On December 16, European Council President Herman Von Rompuy circulated a draft of the new EU intergovernmental treaty (PDF) agreed on by European leaders a week earlier. The fiscal compact-- set to be adopted by all seventeen eurozone states--mandates more centralized EU control over national budgets and sanctions for countries that do not meet deficit and debt reduction targets. The draft says the treaty could come into effect after just nine governments ratify it (NYT). At the same time, countries outside the euro--of which all except Britain are expected to sign onto the agreement--would not be required to abide by the treaty until they adopted the single currency.
What's at Stake
The new fiscal agreement is meant to signal to volatile European and global markets that the EU is putting in place measures to stop eurozone sovereign debt contagion from spreading. Higher borrowing costs in Italy, France, and even Germany--the core of the eurozone--have raised fears that the euro could collapse, triggering a new global recession. Market actors have looked for EU political assurances in the wake of gloomy economic data (NYT), including the European Central Bank's stark warning this week that eurozone growth will slow next year, while market financing dries up further for the continent's banks.
European leaders and analysts remain divided over the legal implications of the intergovernmental agreement, mainly, whether or not such a move is authorized under the EU's umbrella Lisbon treaty.
The legal departments of the European Commission, the European Central Bank, and the European Council have all voiced doubts (DerSpiegel) over the agreement's construction and whether it can be made binding. But Christian Calliess, a legal expert at Berlin's Free University, told Der Spiegel that while the intergovernmental fiscal agreement may not be the "optimal solution," there are many historical examples of special agreements among some EU states that fall outside the main treaty, including the recent creation of eurozone bailout funds. Still, it remains unclear the extent to which the European Court of Justice and European Commission would have the authority to enforce the new accord, say the Wall Street Journal's Laurence Norman and Matina Stevis.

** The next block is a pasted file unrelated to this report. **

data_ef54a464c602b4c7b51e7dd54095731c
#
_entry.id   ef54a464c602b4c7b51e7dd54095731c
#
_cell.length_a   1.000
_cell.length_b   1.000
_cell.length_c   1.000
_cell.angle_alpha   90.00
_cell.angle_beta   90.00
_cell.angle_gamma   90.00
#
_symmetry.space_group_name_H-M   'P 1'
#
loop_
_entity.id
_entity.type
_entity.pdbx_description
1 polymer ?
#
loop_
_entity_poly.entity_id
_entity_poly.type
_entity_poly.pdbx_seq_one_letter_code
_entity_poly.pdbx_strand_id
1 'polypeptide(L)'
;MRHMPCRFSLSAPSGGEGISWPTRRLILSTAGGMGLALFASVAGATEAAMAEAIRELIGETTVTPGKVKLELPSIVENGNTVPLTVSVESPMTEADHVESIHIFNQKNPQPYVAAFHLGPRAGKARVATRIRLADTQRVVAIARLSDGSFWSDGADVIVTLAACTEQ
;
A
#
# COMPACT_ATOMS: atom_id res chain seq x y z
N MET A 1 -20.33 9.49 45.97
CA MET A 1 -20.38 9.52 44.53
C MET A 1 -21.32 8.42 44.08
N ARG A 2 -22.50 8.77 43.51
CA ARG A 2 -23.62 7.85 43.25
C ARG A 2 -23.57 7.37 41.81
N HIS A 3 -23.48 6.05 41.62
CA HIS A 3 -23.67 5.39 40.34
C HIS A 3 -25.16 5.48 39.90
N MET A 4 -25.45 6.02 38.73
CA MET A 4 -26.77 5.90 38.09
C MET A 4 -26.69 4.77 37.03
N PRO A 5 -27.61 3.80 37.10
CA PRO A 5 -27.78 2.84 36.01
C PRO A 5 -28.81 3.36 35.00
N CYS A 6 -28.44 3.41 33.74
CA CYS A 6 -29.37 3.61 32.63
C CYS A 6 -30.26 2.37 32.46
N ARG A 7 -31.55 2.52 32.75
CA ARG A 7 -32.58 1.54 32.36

EU policymakers and analysts are also divided over whether the intergovernmental treaty will address the root causes of the debt crisis in the long term. Kathleen R. McNamara of Georgetown University writes that the eurozone will only reassure markets if it takes bolder political steps (ForeignPolicy.com)--including the issuing of eurozone bonds--and focuses on growth over austerity.
However, the New Yorker's John Cassidy says the fiscal compact creates an "institutional framework" for resolving the crisis, and the "outlines of a long-term solution." But he admits that markets will only be reassured in the short term if the ECB plays a greater role in shoring up the high-yielding bond markets of indebted eurozone states--a role that ECB President Mario Draghi (FT) has hinted the bank may be willing to play. With European leaders unlikely to implement the intergovernmental treaty until at least March, pressure on the ECB is likely only to intensify.
An agreement by EU leaders to create a new fiscal union signals a political commitment to the euro but will not immediately solve the eurozone sovereign debt crisis, says economist Iain Begg.
Britain's decision to opt out of the plan could dramatically reshape the path of European integration, says this CFR Analysis Brief.
Membership in the eurozone currency union has been poorly policed, threatening what was once seen as a crowning achievement in the decades-long path of European integration, explains this CFR Backgrounder.